Sunday, August 17, 2014
Draft Submission To PCEHR Review Consultation - August 2014
Here is my draft submission. Comments are very welcome to improve it.
The following submission has been prepared to offer some commentary and input to the process now underway, being facilitated by Deloitte, to ascertain stakeholder views on the Personally Controlled Electronic Health Record System (PCEHR) and the recommendations of the recently undertaken PCEHR Review which was commissioned by the Federal Health Minister in September 2013 and released publically in May 2014.
This document is authored by Dr David G More MBBS BSc(Med) PhD FANZCA FCICM FACHI.
I have had over 20 years involvement, in one form or another, in the area of Health Information Technology (e-Health) and been a contributor to many projects in the area including the development of the 2008 National E-Health Strategy.
I am reasonably well known in Health IT circles as the author of a blog on Health IT (www.aushealthit.blogspot.com) which has now been in operation continuously since 2006 and I have been widely quoted in the professional clinical press, the national press and in reports published by the Parliamentary Library.
I have no financial interests in any entities involved in Australian Health IT and receive no payments from the work I undertake in the area.
Over the last 4-5 years I have made submissions in the Health IT domain when requests for such submissions have been made by Government and these are available on the DoH website (www.health.gov.au).
The purpose of this document is to make one simple point, namely, that to be consulting on the future of the PCEHR, in the absence of the context of the overall Australian Health IT environment, capabilities and requirements, and a current and agreed National E-Health Strategy, would seem to be very risky and dangerous and very unlikely to lead to success with the PCEHR Project.
There are a range of points that need to be made to support this view.
Firstly there is presently absolutely no evidence that in two years the PCEHR - which commenced operation in July 2012 - has made any difference to the quality or safety of patient care in Australia. Indeed there have been essentially zero efforts to assess the impact of the system despite reported investment of more than $1 Billion in the system over the last few years.
Secondly, for reasons best known to herself, the former Federal Health Minister (Ms Nicola Roxon) (advised by NEHTA and DoHA) chose to proceed with an architecture and design for the PCEHR which had never been implemented elsewhere and which had simply no evidence base supporting what was designed and then implemented. Similarly there was no business case developed for what was planned.
Thirdly, as delivered the system has proven to be of little interest to both clinicians and consumers with most consumers being registered and then never accessing the system again. In essence the PCEHR is ‘neither fish nor fowl’ and fails to provide attractive usefulness and utility for any class of user.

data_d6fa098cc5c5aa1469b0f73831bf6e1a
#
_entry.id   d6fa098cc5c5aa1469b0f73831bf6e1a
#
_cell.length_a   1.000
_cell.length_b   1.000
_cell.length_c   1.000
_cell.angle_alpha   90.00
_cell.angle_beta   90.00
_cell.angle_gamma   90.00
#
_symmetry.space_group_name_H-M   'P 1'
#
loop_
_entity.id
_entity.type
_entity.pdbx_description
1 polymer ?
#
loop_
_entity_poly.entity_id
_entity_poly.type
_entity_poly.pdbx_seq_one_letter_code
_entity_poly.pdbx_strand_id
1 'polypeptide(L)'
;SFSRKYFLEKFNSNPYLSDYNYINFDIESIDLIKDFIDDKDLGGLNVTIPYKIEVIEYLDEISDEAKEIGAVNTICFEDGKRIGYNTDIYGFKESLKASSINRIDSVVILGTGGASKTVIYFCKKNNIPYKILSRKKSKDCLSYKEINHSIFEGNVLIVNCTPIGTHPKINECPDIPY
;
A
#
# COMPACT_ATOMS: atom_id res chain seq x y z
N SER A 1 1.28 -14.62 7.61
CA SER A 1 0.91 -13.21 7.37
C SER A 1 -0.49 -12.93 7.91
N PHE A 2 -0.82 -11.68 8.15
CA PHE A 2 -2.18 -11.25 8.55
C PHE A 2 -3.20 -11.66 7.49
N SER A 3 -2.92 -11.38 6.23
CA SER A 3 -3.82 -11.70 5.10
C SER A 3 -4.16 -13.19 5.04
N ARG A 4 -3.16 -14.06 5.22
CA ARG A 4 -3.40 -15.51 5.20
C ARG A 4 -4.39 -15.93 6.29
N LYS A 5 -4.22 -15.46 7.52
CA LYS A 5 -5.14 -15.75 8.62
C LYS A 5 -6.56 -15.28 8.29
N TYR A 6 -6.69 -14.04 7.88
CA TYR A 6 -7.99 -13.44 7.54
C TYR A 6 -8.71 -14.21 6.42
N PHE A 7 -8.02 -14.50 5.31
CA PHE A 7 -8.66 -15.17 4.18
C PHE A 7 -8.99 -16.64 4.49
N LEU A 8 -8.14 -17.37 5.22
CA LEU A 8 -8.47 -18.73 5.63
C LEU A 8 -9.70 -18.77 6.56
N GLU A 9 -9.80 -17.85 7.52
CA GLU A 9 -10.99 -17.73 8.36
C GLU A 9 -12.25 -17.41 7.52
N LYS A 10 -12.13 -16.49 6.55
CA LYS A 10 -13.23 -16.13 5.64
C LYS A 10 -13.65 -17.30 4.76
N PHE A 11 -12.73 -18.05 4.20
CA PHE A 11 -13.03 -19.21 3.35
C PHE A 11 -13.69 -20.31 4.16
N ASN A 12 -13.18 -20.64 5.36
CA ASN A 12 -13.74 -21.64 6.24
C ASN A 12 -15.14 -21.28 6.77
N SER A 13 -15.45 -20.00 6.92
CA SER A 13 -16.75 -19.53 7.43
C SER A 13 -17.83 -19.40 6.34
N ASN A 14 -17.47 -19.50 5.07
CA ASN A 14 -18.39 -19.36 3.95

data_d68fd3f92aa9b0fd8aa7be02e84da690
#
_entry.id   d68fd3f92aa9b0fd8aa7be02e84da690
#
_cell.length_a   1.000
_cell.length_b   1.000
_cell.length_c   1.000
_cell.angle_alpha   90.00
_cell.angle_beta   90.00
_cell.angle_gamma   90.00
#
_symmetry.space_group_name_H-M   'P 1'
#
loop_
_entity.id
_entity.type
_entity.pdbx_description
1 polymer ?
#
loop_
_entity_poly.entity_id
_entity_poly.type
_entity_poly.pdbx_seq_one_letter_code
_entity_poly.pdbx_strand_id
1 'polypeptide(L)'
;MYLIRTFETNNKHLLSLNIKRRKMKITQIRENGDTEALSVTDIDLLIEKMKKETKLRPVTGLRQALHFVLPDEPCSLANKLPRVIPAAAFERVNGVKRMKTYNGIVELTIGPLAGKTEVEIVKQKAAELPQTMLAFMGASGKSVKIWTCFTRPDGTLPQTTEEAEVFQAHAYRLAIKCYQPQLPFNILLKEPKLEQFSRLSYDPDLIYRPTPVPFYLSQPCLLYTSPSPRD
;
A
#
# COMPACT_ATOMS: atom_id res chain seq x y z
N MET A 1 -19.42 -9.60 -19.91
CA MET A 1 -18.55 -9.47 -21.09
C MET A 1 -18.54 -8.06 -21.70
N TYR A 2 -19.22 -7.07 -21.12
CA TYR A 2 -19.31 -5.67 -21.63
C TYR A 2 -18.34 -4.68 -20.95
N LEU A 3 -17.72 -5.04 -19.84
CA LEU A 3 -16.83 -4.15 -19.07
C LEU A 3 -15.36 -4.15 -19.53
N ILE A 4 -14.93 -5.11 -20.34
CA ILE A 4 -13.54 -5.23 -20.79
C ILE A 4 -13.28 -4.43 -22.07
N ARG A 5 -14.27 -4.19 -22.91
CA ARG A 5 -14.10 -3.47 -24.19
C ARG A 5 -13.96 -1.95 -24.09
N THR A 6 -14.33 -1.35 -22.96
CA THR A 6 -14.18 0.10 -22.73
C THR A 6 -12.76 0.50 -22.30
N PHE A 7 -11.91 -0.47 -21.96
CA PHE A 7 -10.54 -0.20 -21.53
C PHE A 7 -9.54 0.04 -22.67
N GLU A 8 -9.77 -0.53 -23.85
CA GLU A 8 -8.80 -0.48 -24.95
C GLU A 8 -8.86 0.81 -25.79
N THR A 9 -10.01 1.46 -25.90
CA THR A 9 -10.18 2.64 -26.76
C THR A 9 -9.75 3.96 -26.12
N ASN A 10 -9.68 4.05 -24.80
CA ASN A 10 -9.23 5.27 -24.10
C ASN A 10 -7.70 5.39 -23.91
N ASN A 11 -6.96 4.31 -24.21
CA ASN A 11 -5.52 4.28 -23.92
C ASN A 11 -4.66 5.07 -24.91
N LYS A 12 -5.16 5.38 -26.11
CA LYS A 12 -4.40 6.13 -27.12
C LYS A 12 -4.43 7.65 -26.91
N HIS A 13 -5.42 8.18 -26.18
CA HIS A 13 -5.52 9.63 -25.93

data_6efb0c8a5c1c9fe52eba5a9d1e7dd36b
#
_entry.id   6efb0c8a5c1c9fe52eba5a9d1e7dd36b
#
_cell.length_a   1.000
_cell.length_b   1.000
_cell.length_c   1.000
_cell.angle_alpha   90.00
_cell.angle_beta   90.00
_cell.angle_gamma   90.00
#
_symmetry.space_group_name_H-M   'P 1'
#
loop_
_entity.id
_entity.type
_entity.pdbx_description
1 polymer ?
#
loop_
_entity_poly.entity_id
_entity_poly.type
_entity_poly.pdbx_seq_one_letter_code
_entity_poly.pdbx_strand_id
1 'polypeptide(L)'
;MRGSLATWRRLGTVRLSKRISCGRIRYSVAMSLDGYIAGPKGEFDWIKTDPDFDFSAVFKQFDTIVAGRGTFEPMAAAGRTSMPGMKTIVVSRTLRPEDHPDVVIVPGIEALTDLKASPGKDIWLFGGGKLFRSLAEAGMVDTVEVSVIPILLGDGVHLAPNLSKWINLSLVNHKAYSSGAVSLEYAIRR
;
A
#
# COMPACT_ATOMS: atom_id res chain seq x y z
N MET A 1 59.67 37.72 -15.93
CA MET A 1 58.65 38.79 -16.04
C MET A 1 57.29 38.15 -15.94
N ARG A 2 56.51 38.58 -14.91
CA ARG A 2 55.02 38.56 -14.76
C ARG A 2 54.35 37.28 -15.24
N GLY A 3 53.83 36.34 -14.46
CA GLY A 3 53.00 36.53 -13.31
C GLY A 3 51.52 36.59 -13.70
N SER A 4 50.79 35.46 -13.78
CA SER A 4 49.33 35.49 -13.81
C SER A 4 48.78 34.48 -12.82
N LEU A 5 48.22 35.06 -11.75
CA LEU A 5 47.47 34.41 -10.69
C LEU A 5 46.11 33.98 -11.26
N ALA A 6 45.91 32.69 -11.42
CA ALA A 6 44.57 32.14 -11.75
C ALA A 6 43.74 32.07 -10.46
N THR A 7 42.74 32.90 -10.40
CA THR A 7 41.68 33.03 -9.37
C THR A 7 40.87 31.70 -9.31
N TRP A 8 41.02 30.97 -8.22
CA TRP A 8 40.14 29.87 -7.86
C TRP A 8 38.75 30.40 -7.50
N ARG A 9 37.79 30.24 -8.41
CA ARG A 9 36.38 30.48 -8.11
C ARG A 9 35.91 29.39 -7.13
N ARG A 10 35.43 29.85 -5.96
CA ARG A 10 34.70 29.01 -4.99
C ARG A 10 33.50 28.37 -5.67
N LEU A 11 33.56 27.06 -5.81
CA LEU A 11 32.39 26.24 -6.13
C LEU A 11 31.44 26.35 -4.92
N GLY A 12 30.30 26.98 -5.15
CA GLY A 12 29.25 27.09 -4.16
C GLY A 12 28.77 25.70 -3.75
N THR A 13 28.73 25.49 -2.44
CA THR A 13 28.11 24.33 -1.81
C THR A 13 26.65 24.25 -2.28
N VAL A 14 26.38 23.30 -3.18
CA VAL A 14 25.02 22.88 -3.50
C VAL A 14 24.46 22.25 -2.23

Fourthly, there has not been any sufficiently deep process to place the PCEHR in the context of the overall national needs to Health IT and to allocate appropriate priorities for investment based on the available evidence of what works and what doesn’t. I defies logic that this consultation is being undertaken in the absence of publication of a full update of the National E-Health Strategy to inform discussion and assist in direction setting.
Fifthly, it is very unlikely, in my view, that anything other than a fundamental re-design of the National E-Health System is likely to succeed. This would seem to be likely to be very expensive and should only be undertaken in the context of widespread stakeholder agreement and enthusiasm for such a re-design.
Lastly, it makes just no sense to have a consultation process on the PCEHR being conducted and reported to the Department of Health who are the owners of and accountable for the PCEHR. Surely the new Governance Model or similar (as recommended in the PCEHR Review) should have been put in place first and then driven the consultation process?
This submission makes one simple, and to me incontestable, point. To attempt to adjust, modify or fix the PCEHR in the absence of an updated and agreed National E-Health Strategy is pure folly and doomed to fail. It is true there can be many benefits for patient care, patient safety and health system efficiency with properly designed and implemented Health IT. What is presently happening will not have that happen I believe. Six week reviews and six week consultation periods are not the way to achieve the optimal deployment and use of Health IT we all seek. Both DoH and NEHTA have proven themselves to have very considerable difficulties with the implementation aspects of Health IT and to not have a clear roadmap for the future just multiplies the already high risks of failure. It surely is critical the present senior management of Health IT need to go!
I am, of course, more than happy to discuss all the points made here in whatever level of depth might assist the consultation process.
David G More - August 18, 2014.
Among readers of my blog there appears to be a great deal of scepticism that the planned and current consultation is ‘fair dinkum’.
AusHealthIT Poll Number 231 – Results – 17th August, 2014.
Here are the results of the poll.
Definitely 4% (2)
Probably 2% (1)
Neutral 2% (1)
Probably Not 13% (6)
Of Course Not 79% (37)
I Have No Idea 0% (0)
Total votes: 47
Very clear cut. 92% do not think the consultation process is ‘fair dinkum’.
Again, many thanks to all those that voted!
Posted by Dr David G More MB PhD at Sunday, August 17, 2014